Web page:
FEATURE1 November 2010

Ups and downs – Tammy Smulders


SCB Partners managing director Tammy Smulders on industry bandwagons and getting the work/life balance right.

The best advice I’ve had is…
‘If you love something enough, you’ll find some way of making money from it.’ I have always loved looking into different subjects and finding out seemingly random things. I feel fortunate that I’m actually paid to find out about new things, dive deep into different subjects and meet fascinating people.

…and the worst advice I’ve had is
to give some people more chances to prove themselves when my intuition told me it wasn’t going to work out. I have a good sense for who has got what it takes.

A campaign that grabbed me recently is…
Louis Vuitton’s recent print campaign, featuring artisans at work on their leather products. The company is very in tune with the mood of consumers coming out of the recession. They understand the importance of moving away from logo products – conspicuous consumption for the sake of it. The campaign focuses on the quality and craftsmanship of their range of products and shows their enduring value; reassuring consumers that it’s OK to spend some money on them. It also makes me feel their products are special. They are now introducing personally monogrammed bags which I expect to be a huge hit.

…and a campaign that needed more research is
the ‘Lick the lid of life’ campaign for Müller Light yoghurts. Somehow I found it exceedingly annoying. I can’t imagine people who don’t eat the yoghurts regularly would buy them on the back of that campaign, and I can’t imagine people who eat them (like me) would buy more on the back of the adverts.

One thing this industry could use more of is…
a bigger profile among graduates and younger marketers because we are losing some good young people to advertising. I think many graduates who are naturally curious and who have excellent research skills are attracted to the advertising industry, which seems to have a higher profile for them. For many, their personalities, skills and passions would align better with research, but they don’t know anything about it, or even that the industry exists. I’m doing some talks at schools and campuses and I find that with an understanding of what we do, young people are excited about a career in market research. We need to do a better job of getting the word out.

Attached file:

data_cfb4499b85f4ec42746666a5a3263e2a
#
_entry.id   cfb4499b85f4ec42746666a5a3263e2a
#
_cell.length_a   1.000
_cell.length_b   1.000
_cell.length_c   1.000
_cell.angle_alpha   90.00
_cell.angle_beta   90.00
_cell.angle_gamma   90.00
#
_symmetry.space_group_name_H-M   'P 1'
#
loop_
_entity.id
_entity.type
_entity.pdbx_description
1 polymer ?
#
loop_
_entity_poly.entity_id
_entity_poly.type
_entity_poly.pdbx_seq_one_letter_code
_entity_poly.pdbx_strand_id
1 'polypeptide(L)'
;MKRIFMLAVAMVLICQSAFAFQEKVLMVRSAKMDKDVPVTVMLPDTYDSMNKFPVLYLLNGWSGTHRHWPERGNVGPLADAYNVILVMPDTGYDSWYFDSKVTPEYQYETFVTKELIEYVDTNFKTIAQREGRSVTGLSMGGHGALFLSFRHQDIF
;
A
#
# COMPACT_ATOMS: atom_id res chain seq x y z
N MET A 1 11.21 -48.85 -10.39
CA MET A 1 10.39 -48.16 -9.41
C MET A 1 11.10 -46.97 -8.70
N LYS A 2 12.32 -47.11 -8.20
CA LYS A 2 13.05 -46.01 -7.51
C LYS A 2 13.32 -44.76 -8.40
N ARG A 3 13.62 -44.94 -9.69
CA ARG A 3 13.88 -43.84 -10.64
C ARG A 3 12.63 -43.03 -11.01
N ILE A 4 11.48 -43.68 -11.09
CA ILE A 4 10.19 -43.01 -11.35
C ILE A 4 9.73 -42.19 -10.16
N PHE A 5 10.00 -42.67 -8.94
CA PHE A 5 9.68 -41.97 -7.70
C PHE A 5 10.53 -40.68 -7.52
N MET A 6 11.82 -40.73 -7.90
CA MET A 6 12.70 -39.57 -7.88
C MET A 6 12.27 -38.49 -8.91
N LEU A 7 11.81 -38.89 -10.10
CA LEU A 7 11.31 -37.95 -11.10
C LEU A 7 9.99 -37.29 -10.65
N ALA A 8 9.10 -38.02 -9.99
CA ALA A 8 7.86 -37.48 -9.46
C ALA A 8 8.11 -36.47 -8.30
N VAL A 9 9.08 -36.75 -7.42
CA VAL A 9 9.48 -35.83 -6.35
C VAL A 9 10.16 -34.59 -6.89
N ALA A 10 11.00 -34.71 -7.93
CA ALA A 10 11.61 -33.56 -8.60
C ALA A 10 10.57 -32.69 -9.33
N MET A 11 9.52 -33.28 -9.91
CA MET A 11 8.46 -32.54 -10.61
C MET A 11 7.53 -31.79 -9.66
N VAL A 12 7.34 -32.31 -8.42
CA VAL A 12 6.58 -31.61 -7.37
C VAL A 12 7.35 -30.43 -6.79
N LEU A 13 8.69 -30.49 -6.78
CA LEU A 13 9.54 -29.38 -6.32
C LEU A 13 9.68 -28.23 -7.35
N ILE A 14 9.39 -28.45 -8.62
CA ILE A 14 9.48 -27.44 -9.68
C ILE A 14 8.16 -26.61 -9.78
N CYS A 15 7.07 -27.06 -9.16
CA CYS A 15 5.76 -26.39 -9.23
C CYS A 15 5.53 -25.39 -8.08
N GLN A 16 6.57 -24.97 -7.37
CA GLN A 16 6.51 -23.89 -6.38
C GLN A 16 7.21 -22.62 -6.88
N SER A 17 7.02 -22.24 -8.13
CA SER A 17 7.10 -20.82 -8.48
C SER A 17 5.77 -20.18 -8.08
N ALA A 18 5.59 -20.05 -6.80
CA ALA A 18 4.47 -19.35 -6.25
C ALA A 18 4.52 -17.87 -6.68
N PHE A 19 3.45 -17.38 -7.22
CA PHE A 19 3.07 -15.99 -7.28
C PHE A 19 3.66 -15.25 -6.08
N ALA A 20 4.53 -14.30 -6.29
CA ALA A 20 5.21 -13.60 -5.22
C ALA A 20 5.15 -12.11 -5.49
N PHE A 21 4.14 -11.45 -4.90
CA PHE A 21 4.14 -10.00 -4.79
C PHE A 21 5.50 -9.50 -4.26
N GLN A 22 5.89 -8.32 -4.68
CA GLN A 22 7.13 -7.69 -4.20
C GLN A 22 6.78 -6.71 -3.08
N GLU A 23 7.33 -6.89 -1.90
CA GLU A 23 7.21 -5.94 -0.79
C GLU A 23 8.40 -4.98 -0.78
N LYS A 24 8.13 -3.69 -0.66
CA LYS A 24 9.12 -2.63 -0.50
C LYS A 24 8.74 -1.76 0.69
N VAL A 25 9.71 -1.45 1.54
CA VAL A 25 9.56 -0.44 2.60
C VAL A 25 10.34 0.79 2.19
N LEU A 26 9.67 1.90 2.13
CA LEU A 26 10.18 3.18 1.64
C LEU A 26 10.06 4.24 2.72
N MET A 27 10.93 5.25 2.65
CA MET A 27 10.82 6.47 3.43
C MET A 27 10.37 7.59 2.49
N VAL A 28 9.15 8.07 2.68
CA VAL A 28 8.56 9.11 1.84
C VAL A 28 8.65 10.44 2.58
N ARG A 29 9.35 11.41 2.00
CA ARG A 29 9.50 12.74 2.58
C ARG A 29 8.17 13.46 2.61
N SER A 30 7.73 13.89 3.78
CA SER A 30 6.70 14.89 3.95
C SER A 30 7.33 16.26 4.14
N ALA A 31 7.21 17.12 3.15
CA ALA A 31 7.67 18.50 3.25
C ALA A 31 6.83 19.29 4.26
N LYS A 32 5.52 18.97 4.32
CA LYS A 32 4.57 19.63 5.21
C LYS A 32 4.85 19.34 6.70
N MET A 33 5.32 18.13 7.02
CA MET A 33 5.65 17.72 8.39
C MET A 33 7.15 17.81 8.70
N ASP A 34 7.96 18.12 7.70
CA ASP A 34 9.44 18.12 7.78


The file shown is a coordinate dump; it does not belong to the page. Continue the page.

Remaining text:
…and one thing this industry could use less of is
bandwagons. I find the industry gets excited by a hot topic – such as social media monitoring or neuroscientific research – even if this is not really the best research solution for a problem. Often a new methodology may not be the best way to answer a research question, but, because of the buzz around it, there is an urge to try it for no real result. Companies need to consider carefully what the best methodology is for research, and not just follow the latest trend for the sake of it.

One thing I hope to do is…
serve as a mentor to young potentials. I find myself very focused on clients at the moment, with other members of our team focused on development of talent, but I really enjoy working with young potentials and hope to free up more time for this eventually.

…and one thing I wish I hadn’t done is
overwork myself, sometimes letting my personal life suffer. I have had too many late nights in the office, and weekends. Fortunately I seem to have that under control of recent.

If I hadn’t become a researcher…
I would be running a record label. I was actually running an electronic music label before I started SCB, which sort of took over.

…on the other hand if I hadn’t become a researcher
I wouldn’t have had the opportunity to get to know and understand the lives and social circles of people who are so different from me, which has deepened my understanding of the challenges that our society faces in the 21st century. Whereas most people simply read articles or watch television, as researchers we get to meet, know and appreciate all kinds of people, increasing our overall level of collective engagement.